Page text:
Although the myelin sheath is formed by a glial cell type, and although glial cells do structurally and metabollically support neurons, I would not say that this means myelinated tissue heals faster. Instead, myelin is more about the functional role of white matter, namely efficient, fast and reliable long-distance transfer of information across distant brain regions.

Reference
- Morell & Quarles. The Myelin Sheath. In: Siegel et al (eds); Basic Neurochemistry. 6th ed. Philadelphia: Lippincott-Raven (1999)

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Your biology teacher's question is unfortunately poorly formulated and the justification is even worse, not just biologically but also logically. For the logical error, consider this statement: Knights wearing chain mail heal faster because they are protected by their armor. This makes no sense. Perhaps if you allow that the initial damage is less, but even that makes little sense.

It doesn't really make much sense to talk about healing speed of white matter and grey matter because you are talking about two different things. White matter is mostly axons and their myelin sheets, whereas grey matter consists of cell bodies and neuropil. Grey matter damage implies cellular death. White matter damage implies loss of connectivity. Grey matter damage can also lead to white matter degradation (i.e., the cells that sent projections are now dead). White matter damage can also lead to grey matter degradation due to loss of connectivity.

However, it is true that different types of brain injury could differentially impact white versus gray matter, but going into all the different causes of brain injury is too broad of a topic for a single question at stack exchange.

Furthermore, repair of CNS tissue is just as much about compensation rather than repair per se. Repair processes are important for limiting damage, cleaning out dead tissue, and restoring some types of connectivity, but recovery from a major injury is just as much about brain plasticity and effectively relearning how to function after an insult.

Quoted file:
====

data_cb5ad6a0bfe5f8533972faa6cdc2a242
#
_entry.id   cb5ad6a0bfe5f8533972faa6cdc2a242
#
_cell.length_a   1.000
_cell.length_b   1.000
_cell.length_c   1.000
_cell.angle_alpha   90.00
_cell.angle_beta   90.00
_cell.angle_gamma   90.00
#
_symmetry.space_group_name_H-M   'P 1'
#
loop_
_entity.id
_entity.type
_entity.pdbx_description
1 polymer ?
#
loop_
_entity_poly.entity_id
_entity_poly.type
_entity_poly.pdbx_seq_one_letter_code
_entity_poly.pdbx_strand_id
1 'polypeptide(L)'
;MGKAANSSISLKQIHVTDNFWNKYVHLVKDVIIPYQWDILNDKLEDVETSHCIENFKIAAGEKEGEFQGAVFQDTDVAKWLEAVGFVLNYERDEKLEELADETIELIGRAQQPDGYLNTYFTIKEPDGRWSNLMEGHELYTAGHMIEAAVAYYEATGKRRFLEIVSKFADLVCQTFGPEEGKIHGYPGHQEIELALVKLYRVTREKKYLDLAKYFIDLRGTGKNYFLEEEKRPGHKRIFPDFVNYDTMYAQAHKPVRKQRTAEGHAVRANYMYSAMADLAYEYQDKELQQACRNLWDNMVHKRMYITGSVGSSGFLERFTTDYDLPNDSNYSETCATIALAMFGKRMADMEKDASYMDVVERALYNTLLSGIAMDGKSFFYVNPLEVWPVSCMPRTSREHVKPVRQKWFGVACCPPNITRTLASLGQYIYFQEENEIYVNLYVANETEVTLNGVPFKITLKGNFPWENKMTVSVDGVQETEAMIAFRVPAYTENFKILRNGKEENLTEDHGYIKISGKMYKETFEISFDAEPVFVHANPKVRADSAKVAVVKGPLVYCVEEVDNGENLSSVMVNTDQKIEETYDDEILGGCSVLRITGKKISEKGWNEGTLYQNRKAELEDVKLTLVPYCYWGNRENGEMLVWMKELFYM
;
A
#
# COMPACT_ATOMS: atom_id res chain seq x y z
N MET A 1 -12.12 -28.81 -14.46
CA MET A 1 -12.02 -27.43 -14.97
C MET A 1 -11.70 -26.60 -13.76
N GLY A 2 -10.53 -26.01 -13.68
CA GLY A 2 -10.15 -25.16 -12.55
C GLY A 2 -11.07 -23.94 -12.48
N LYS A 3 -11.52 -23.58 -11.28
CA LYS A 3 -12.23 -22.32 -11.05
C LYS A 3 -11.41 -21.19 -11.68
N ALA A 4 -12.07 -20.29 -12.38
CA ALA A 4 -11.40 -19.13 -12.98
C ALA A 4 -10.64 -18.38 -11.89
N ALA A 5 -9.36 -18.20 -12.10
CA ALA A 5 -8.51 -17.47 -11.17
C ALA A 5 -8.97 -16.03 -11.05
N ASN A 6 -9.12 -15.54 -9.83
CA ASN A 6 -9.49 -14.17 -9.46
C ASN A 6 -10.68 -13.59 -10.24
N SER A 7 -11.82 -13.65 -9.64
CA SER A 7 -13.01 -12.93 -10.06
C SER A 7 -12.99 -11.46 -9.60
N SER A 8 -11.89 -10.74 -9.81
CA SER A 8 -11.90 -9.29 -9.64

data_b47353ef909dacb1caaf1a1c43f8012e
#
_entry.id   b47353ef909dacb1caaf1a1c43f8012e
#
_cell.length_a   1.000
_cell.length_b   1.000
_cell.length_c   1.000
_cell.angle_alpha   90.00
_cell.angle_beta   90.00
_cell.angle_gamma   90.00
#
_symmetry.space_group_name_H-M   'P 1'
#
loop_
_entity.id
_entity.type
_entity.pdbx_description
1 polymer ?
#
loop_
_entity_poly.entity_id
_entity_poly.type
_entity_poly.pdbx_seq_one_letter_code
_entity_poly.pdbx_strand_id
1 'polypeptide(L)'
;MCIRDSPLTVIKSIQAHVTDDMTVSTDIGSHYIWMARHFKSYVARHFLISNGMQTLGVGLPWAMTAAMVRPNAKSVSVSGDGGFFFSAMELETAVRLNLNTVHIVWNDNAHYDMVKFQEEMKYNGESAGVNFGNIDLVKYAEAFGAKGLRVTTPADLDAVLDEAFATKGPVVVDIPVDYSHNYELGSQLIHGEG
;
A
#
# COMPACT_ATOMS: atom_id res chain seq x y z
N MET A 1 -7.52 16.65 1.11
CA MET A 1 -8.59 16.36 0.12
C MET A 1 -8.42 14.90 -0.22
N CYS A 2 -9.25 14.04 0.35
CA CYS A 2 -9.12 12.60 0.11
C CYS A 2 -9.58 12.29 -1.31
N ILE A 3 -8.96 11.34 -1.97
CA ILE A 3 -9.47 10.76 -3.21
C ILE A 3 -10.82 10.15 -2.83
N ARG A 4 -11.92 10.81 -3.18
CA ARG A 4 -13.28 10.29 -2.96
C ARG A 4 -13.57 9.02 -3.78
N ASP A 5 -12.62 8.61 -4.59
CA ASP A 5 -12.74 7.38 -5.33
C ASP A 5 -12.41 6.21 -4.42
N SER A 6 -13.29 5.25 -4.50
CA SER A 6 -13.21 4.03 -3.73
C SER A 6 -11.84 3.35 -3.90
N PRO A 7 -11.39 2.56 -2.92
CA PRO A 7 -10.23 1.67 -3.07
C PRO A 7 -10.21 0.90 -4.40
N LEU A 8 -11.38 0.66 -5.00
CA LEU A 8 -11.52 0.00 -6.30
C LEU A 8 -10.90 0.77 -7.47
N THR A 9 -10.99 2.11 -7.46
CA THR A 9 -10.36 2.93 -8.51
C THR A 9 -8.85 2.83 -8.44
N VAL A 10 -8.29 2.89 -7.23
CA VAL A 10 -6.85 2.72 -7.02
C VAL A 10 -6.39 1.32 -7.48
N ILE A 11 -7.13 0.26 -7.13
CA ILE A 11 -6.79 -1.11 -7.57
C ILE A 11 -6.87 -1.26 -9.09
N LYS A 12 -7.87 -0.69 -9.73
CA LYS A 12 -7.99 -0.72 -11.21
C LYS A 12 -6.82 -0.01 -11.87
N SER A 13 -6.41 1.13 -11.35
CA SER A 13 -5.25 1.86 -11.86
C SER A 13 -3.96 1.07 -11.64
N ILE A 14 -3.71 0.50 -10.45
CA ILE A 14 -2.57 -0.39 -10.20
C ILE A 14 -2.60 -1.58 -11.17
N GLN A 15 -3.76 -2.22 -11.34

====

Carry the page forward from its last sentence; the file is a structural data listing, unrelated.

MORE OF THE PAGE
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  • $\begingroup$ I'd like to upvote here, but w/o references I'm hesitant to do so. I'll spare you the banner though ;-) Thanks for your efforts here, I voted to leave open (too). If you like a question, it can also help to upvote it (I did) $\endgroup$ – AliceD May 7 '18 at 19:33
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    $\begingroup$ Yeah, I agree with your statement, the test question was definitely not a well formulated question, extremely unclear for everybody. $\endgroup$ – ray lin May 7 '18 at 21:35
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    $\begingroup$ @AliceD Yeah, I didn't put much effort into my answer but also didn't want to leave it unanswered - although I don't love the question itself I also don't want to leave someone hanging who is currently being instructed by someone uninformed. I'm not sure your answer really gets to the question although it does have good information about the distinction between white and gray matter and you are also probably closer to what the instructor was aiming for. $\endgroup$ – Bryan Krause May 7 '18 at 22:19
  • $\begingroup$ And a lot of times myelin is lost after injury. $\endgroup$ – user137 May 8 '18 at 2:30